When Your Heartbeat Makes You Anxious during Meditation, Do This.

Via Dr. Asatar Bair
on Jul 14, 2015
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There was a great story on Radiolab about Summer Ash, whose heartbeat became really loud and powerful after her heart surgery.

So loud that it could be heard by a microphone a few feet away. So powerful that if she rests her chest on a table, a glass of water will ripple like the scene from Jurassic Park.

She would feel every single beat of her heart during the day, and sometimes it was so loud at night it would wake her up. And this continual awareness of her heartbeat made her feel really anxious.

This is actually a common problem during meditation, especially for young people. (It seems that as you age, your awareness of your heartbeat diminishes.)

You’ve probably developed negative associations with feeling your heartbeat, because it’s probably been a part of many intense experiences, like recovering from exertion, feeling strong fear or anxiety or feeling intense pressure.
The advice typically offered by meditation teachers is to ignore it. Let your heartbeat be one sensation of many, and give it no particular energy or attention, they say.

Meditation is about paying close attention to your inner-world, as a way of discovering your true nature. There is a lot to discover about the nature of your body, your thinking process, your memory, your self-image, your feelings and your attitude. It’s good to approach meditation with the idea that everything that happens within you, happens for a reason. Everything in you has a meaning and a purpose. The purpose is probably not what you think it is initially, because everything has layers.

What then is the meaning of your heartbeat producing a feeling of anxiety?

There is an important message in the beating of your heart. There is a reason why the heart has a more prominent tactile and auditory signal than any other vital organ—you need a liver, too, but my guess is that you haven’t ever really felt your liver. The reason is that the heartbeat rhythm is an incredibly important driver of your entire nervous system, having a wide variety of physiological effects from the endocrine system to your brainwaves.

Your heart has a complex set of neural cells within it (yes, actual brain cells—about 40,000 of them), whose job is to determine if your heart should speed up or slow down. Your heart is exquisitely sensitive to outside stimuli, but also to inner stimuli. A thought or feeling has a big impact on your heart rate, but the effect tends to be brief, so you don’t notice it. You’ve probably heard the expression, “My heart skipped a beat.” That’s a real thing, and it describes a rapid change in your heart rate very accurately.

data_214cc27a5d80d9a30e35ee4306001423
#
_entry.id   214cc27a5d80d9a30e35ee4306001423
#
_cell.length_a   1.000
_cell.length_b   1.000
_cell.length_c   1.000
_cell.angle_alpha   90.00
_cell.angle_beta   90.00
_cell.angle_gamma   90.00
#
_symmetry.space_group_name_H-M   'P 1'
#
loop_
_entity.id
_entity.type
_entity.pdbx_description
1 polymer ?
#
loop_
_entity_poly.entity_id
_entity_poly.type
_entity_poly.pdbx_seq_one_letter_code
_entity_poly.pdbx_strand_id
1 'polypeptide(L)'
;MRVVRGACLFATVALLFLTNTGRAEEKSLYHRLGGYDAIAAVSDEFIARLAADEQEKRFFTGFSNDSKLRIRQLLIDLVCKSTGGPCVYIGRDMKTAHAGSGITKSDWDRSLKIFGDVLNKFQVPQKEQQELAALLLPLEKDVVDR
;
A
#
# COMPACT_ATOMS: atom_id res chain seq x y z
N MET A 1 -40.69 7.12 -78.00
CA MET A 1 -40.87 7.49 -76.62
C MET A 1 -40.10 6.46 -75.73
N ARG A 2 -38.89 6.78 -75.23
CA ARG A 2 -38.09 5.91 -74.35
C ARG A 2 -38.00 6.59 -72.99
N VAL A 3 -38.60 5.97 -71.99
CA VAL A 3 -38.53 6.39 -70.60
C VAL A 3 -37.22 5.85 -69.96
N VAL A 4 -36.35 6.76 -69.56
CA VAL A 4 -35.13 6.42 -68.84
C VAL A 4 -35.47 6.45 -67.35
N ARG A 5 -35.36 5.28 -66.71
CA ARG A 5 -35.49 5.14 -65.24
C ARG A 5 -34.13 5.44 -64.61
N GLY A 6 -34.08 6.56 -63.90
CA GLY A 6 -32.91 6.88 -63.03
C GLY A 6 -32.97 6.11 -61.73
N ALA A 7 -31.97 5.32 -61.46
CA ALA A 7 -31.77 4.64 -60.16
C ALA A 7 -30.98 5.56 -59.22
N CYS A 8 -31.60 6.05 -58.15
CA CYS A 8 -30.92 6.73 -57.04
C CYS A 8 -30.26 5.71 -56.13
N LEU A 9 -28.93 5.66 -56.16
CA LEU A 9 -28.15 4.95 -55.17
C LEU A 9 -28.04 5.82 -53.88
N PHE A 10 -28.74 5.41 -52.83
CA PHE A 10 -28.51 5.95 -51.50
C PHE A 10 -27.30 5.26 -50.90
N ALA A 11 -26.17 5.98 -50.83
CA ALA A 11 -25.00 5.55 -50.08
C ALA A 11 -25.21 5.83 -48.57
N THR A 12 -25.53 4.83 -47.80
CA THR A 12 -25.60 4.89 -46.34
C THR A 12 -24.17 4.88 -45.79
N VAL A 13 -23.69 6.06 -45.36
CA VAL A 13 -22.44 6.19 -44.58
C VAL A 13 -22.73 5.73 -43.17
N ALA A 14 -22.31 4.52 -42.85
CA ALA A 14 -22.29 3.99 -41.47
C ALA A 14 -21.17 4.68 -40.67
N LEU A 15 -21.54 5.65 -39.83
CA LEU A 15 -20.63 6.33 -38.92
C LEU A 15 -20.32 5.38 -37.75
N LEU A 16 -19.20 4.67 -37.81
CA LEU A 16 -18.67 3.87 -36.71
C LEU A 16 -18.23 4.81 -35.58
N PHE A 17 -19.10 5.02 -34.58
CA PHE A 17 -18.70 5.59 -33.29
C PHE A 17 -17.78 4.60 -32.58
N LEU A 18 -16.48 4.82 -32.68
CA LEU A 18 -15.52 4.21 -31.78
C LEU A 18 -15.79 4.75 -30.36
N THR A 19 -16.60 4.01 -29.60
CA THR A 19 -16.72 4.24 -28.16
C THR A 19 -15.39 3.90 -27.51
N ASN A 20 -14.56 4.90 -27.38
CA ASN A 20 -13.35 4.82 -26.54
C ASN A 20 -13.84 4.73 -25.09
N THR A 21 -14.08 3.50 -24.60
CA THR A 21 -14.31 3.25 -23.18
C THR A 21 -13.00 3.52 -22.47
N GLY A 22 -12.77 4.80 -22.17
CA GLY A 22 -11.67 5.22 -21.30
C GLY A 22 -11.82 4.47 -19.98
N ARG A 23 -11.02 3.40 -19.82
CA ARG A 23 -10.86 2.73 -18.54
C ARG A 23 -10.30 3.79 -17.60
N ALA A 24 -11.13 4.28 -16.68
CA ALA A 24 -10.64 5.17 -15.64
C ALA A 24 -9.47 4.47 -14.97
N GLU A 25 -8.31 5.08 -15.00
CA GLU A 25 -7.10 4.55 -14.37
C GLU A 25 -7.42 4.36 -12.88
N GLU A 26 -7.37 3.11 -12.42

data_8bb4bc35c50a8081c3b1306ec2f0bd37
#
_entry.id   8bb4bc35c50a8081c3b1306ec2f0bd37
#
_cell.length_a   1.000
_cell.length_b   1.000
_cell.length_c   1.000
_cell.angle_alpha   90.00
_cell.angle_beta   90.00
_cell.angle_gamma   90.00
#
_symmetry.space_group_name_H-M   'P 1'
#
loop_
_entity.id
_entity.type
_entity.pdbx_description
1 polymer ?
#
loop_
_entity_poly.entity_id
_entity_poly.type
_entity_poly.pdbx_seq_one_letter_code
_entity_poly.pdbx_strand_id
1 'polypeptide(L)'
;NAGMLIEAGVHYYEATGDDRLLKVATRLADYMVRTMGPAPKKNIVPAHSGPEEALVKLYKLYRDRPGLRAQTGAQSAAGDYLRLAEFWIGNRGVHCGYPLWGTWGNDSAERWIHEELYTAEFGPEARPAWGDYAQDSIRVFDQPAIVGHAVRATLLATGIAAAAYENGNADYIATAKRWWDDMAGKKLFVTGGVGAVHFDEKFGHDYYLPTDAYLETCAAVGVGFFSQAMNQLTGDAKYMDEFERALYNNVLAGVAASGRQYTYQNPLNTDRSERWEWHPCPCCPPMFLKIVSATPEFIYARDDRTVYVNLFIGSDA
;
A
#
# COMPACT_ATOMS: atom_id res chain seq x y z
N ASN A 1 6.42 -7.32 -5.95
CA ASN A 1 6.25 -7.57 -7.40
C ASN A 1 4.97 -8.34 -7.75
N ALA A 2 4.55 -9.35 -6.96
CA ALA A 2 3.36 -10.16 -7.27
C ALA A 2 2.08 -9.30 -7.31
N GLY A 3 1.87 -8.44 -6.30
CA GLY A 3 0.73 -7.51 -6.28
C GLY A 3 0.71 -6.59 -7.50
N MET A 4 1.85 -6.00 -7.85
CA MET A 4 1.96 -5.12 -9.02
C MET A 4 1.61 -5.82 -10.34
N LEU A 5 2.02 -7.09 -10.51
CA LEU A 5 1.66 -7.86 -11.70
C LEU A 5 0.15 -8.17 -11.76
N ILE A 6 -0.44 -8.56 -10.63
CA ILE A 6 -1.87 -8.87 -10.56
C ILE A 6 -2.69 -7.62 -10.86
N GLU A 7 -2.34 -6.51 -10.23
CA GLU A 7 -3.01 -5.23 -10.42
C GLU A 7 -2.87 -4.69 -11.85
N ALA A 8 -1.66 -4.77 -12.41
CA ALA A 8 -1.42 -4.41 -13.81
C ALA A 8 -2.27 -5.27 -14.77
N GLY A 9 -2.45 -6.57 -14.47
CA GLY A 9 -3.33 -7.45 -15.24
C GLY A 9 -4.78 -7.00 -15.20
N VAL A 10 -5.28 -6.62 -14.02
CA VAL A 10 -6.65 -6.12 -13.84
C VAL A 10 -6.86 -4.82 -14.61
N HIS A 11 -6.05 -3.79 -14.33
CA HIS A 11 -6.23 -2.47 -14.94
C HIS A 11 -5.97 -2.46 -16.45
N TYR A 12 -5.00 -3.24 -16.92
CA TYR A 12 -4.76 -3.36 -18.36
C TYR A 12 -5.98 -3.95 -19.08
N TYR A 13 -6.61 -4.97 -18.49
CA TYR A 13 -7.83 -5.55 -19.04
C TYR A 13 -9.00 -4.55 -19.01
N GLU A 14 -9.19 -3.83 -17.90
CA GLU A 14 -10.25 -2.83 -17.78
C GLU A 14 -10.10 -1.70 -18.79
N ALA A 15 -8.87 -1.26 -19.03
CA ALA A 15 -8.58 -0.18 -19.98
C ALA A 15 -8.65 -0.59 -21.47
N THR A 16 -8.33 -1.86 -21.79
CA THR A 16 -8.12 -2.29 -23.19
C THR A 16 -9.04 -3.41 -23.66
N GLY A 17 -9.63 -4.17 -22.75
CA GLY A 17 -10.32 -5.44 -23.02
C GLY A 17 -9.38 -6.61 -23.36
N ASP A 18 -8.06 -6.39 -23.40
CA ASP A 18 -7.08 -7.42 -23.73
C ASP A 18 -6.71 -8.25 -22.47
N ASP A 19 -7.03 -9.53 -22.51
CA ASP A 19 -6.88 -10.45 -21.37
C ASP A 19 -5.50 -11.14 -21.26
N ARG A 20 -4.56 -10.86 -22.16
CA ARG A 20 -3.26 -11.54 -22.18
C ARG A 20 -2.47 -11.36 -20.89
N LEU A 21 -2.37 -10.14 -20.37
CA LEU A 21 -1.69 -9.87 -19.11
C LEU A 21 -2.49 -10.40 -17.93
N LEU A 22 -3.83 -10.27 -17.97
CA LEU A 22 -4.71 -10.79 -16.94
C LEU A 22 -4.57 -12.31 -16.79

The changes in your heart rate are called Heart Rate Variability, and it’s a positive thing. If your heart rate doesn’t change, your HRV is totally flat, and this is very unhealthy—in fact, flat HRV is highly-correlated with heart disease and mortality, so much so that doctors use it as an early-warning sign.

The pattern of your HRV is associated with the activation of your vagus nerve, which is a vital part of your parasympathetic nervous system—which helps you recover from stress and feel relaxed and revitalized.
Given that your physical heart beat is such an important driver of your physiological state, maybe there is a good reason to listen to it. But there are other good reasons, too.

For thousands of years, the heart organ has been seen as a spiritual and energetic center, or chakra. The heart is the center of your emotions. Since meditation is about understanding yourself, meditation should help you to deeply explore your emotions, which have many layers; you are only aware of a tiny portion of your feelings, yet they drive most of your decisions.

By focusing on your heartbeat, you stay focused on your emotions. So my advice to you is to embrace the feeling of anxiety and discomfort. Try to enhance it. Dive into the feeling. Yes, it’s an unpleasant experience, right now, but by embracing it, you make it more intense, but that intensity will be short-lived, and the feeling will change.

Neuroscience teaches us that the strongest emotional waves appear in the brain for only 60 to 90 seconds.
You will need to make your breath strong, deep, and rhythmic to give you the strength to go deeply within. This way of breathing is an art-form, and takes time to develop, but it will give you tremendous energy and vitality. Breathing rhythmically creates a coherent, wave-like pattern of HRV, which is associated with a healthy vagus nerve—which again, is central to your ability to deal with stress.

When we stop resisting and embrace the feeling of our heartbeat, we will come to feel the same way as Ms. Ash, with her booming heartbeat. She came to feel that her heartbeat is her friend, and the rhythm became soothing and comforting rather than fearful.

~

Relephant Read:

Meditation, Neuroscience, & Happiness: Dialogue with Rick Hanson, Ph.D.

~

Author: Dr. Asatar Bair

Editor: Travis May

Photo: Deviant Art

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About Dr. Asatar Bair

Dr. Asatar Bair is the founder of Meditation 2.0, a company offering online courses, ebooks, and teaching sessions to help you learn and practice meditation. Before founding Meditation 2.0, Dr. Bair was an award-winning professor of economics and statistics, and the Executive Director of a growing non-profit organization.

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